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I am young, and I am friendless,
And poor, alas! withal ;
In vain for help I call.
[MERVIN gives her Money.
May you, possessing every blessing,
Stili inherit, sir, all you merit, sir,
Ralph. Now I'll go and take that money from her; and I have a good mind to lick her, so I have.
Mervin. Pho! pr’ythee, stay where you are.
Ralph. Nay, but I hate to see a toad so devilish greedy.
Mervin. Well, come, she has not got a great deal, and I have thought how she may do me a favour in her turn.
Ralph. Ay, but you may put that out of your head, for I can tell you
she won't. Mervin. How so?
Ralph. How so ! wby, she's as cunning as the devil.
Mervin. Oh, she is !--I fancy I understand you. Well, in that case, friend Ralph-Your name's Ralph, I think?
Ralph. Yes, sir, at your service, for want of a bet
Mervin. I say, then, friend Ralph, in that case, we will remit the favour you think of, till the lady is in a more complying humour, and try if she cannot serve me at present in some other capacity.—There are a good many gipsies hereabout, are there not?
Ralph. Softly - I have a whole gang of them here in our barn; I have kept them about the place these three months, and all on account of she.
Ralph. Yeah-but for your life don't say a word of it to any christian-I am in love with her.
Mervin. Indeed !
Ralph. Feyther is as mad with me about it as Old Scratch ; and I gets the plague and all of anger; but I don't mind that.
Mervin. Well, friend Ralph, if you are in love, no doubt you have some influence over your mistress ; don't you think you could prevail upon her, and her companions, to supply me with one of their habits, and let me go up with them to-day to my Lord Aimworth's ?
Ralph. Wby, do you want to go a mumming? We never do that but in the Christmas holidays.
Mervin. No matter : manage this for me, and manage it with secrecy; and I promise you shall not go unrewarded.
Ralph. Oh! as for that, sir, I don't look for any thing; I can easily get you a bundle of their rags ; but I don't know whether you'll prevail on them to go up to my lord's, because they're afraid of a big dog that's in the yard: but I'll tell you what I can do ; I can go up before you, and have the dog fastened, for I know his kennel.
Mervin. That will do very well. [Exit Ralpu.)By means of this disguise, I shall probably get a sight of her; and I leave the rest to love and fortune.
Outside of the Mill. Enter PATTY, RALPH, GILES, and FANNY. Giles. So his lordship was as willing as the fowers in May-and as I was coming along, who should I meet but your father--and he bid me run in all haste and tell you-for we were sure you would be deadly glad.
Patty. I know not what business you had to go to my lord's at all, Farmer, Giles, Nay, I only did as I was desired
-Master Fairfield bid me tell you moreover, as how he would have you go up to my lord out of hand, and thank him.
Ralph. So she ought; and take off those clothes, and put on what's more becoming her station ; you know my father spoke to you of that this morning too. Patty. Brother, I shall obey my father.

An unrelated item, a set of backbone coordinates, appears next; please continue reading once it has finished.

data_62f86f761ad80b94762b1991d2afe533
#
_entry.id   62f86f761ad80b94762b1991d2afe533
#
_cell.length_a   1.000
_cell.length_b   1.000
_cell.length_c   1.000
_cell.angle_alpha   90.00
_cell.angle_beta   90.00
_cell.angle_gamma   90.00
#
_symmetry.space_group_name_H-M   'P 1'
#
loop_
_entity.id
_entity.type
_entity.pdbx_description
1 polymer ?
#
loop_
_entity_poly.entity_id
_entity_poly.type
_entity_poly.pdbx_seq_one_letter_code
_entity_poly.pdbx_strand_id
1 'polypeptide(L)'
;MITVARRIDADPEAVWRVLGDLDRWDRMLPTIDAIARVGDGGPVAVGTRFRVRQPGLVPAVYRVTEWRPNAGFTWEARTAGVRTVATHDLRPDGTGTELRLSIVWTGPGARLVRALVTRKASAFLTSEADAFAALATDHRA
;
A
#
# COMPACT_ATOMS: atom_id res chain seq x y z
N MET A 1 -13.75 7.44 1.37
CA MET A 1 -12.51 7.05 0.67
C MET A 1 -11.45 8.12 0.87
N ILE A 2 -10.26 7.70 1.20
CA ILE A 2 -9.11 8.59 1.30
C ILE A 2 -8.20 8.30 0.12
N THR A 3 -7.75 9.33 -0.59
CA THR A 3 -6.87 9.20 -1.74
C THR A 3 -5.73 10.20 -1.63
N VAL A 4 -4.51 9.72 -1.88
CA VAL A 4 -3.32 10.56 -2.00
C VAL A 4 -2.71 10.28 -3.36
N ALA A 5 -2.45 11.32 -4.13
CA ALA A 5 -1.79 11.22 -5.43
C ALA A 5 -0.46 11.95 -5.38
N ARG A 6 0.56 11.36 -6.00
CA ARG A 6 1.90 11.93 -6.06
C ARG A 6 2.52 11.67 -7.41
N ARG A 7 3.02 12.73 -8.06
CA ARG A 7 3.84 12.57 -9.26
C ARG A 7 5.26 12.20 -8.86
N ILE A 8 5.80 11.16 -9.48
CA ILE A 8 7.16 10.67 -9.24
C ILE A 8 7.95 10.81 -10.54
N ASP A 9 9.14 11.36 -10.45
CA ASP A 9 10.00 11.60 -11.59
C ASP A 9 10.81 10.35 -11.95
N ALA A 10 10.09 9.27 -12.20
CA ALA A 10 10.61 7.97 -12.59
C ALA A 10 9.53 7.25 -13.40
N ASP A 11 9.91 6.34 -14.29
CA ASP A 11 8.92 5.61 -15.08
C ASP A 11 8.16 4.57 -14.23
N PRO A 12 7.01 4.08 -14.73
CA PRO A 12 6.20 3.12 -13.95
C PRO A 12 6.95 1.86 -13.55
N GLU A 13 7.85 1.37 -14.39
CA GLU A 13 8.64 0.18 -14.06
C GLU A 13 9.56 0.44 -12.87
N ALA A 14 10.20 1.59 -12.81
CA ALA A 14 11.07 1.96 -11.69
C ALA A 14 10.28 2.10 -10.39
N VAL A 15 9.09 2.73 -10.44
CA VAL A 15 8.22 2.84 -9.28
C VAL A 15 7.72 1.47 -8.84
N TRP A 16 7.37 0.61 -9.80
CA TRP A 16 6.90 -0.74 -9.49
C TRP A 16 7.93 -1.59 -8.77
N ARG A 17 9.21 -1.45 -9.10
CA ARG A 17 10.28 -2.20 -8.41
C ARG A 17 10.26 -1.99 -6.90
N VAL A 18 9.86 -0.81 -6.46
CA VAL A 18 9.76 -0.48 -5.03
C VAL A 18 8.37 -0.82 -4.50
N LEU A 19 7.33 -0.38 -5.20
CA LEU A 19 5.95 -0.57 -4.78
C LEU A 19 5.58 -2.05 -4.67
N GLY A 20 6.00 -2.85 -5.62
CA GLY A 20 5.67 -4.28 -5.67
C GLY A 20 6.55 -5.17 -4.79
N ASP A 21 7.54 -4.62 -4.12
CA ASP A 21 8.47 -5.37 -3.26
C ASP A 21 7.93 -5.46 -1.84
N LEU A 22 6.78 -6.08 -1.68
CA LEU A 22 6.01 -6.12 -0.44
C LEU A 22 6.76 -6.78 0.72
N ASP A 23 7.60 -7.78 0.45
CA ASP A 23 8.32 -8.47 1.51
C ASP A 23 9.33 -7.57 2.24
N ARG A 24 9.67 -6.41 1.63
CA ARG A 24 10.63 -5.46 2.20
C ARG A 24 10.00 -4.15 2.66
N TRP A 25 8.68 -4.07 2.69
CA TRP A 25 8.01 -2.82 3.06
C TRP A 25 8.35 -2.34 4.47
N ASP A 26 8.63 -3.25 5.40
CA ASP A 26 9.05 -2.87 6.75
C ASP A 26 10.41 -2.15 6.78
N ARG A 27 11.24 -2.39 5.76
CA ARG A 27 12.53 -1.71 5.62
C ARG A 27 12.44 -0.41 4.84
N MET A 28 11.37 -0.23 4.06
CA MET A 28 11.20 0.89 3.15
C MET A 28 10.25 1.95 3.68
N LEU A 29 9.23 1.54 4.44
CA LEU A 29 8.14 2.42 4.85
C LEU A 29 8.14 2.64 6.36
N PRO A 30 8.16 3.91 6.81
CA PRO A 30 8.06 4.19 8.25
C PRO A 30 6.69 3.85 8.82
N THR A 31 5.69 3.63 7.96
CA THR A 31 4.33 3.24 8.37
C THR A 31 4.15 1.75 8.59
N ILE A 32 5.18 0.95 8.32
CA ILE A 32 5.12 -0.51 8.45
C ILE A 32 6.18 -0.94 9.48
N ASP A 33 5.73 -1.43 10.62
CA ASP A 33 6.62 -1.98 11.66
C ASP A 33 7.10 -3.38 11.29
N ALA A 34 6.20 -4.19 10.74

Lie still my heart ; oh! fatal stroke,
That kills at once my hopes and me,
-Nay, I only spoke : Ralph. Take courage, mon, she does but joke.
Come, suster, somewhat kinder be. Fanny. This is a thing the most oddest,
Some folks are so plaguily modest; Ralph Were we in the case,
and To be in their place, Fanny. We'd carry it off with a different face. Giles. Thus I take her by the lily hand,
So soft and white,
Why, now that's right;
IV hat words can explain
It presses, it rises,
My heart it surprises,
Ralph. Fanny. Giles. Patty. All.
So here the play ends,
The lovers are friends ;
ACT THE SECOND.
A Marble Portico, ornamented with Statues, which opens
from Lord AIMWORTH's House ; two Chairs near the Front.
Enter LORD AIM WORTH, reading, Lord A. In how contemptible a light would the situation I am now in show me to most of the fine men of the present age. In love with a country girl! rivalled by a poor fellow, one of my meanest tenants, and uneasy at it!
Patty. Now comes the trial: no, my sentence is al. ready pronounced, and I will meet my fate with pru. dence and resolution.
Lord A. Who's there?
Patty. I humbly beg pardon, my lord, for pressing so abruptly into your presence; but I am come by my father's commands, to thank your lordship for all your favours.
Lord A. Favours, Patty! what favours? I have done you none :- But why this metamorphosis? I protest, if you had not spoke, I should not have known you; I never saw you wear such clothes as these, in my mother's lifetime.
Patty. No, my lord, it was her ladyship's pleasure I should wear better, and, therefore, I obeyed; but it is now my duty to dress in a manner more suitable to my station, and future prospects in life.
Lord A. I am afraid, Patty, you are too humble come, sit down-nay, I will have it so. What is it I have been told to-day, Patty ? It seems, you are going to be married ?
Patty. Yes, my lord.
you could have made a better choice than Farmer Giles? I should imagine your person, your accomplishments, might have entitled you to look higher.
Patty. Your lordship is pleased to overrate my little merit: the education, I received in your
family, does not entitle me to forget my origin; and the farmer is my equal.
Lord A. In what respect? The degrees of rank and fortune, my dear Patty, are arbitrary distinctions, unworthy the regard of those who consider justly; the